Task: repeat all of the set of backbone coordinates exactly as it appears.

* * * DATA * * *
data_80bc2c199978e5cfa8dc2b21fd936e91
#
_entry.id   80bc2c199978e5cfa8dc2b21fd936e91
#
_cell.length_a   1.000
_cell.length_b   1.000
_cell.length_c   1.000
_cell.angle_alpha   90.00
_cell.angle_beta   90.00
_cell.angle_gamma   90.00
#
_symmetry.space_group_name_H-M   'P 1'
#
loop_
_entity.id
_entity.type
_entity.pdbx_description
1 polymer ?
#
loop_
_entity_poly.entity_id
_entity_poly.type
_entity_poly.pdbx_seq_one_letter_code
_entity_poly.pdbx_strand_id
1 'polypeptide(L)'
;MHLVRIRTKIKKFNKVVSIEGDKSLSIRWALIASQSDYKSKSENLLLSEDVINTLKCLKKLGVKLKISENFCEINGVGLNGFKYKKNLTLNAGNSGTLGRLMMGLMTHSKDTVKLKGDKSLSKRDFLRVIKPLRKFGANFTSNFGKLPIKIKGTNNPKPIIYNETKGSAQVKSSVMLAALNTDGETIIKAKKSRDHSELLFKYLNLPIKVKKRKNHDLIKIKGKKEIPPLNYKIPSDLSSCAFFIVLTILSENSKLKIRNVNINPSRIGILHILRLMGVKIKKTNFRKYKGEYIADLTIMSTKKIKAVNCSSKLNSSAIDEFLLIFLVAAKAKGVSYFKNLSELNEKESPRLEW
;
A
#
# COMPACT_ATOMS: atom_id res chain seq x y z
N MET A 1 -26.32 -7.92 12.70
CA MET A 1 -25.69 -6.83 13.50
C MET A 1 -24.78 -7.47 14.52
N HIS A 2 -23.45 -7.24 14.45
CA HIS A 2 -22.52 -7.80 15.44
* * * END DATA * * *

data_80bc2c199978e5cfa8dc2b21fd936e91
#
_entry.id   80bc2c199978e5cfa8dc2b21fd936e91
#
_cell.length_a   1.000
_cell.length_b   1.000
_cell.length_c   1.000
_cell.angle_alpha   90.00
_cell.angle_beta   90.00
_cell.angle_gamma   90.00
#
_symmetry.space_group_name_H-M   'P 1'
#
loop_
_entity.id
_entity.type
_entity.pdbx_description
1 polymer ?
#
loop_
_entity_poly.entity_id
_entity_poly.type
_entity_poly.pdbx_seq_one_letter_code
_entity_poly.pdbx_strand_id
1 'polypeptide(L)'
;MHLVRIRTKIKKFNKVVSIEGDKSLSIRWALIASQSDYKSKSENLLLSEDVINTLKCLKKLGVKLKISENFCEINGVGLNGFKYKKNLTLNAGNSGTLGRLMMGLMTHSKDTVKLKGDKSLSKRDFLRVIKPLRKFGANFTSNFGKLPIKIKGTNNPKPIIYNETKGSAQVKSSVMLAALNTDGETIIKAKKSRDHSELLFKYLNLPIKVKKRKNHDLIKIKGKKEIPPLNYKIPSDLSSCAFFIVLTILSENSKLKIRNVNINPSRIGILHILRLMGVKIKKTNFRKYKGEYIADLTIMSTKKIKAVNCSSKLNSSAIDEFLLIFLVAAKAKGVSYFKNLSELNEKESPRLEW
;
A
#
# COMPACT_ATOMS: atom_id res chain seq x y z
N MET A 1 -26.32 -7.92 12.70
CA MET A 1 -25.69 -6.83 13.50
C MET A 1 -24.78 -7.47 14.52
N HIS A 2 -23.45 -7.24 14.45
CA HIS A 2 -22.52 -7.80 15.44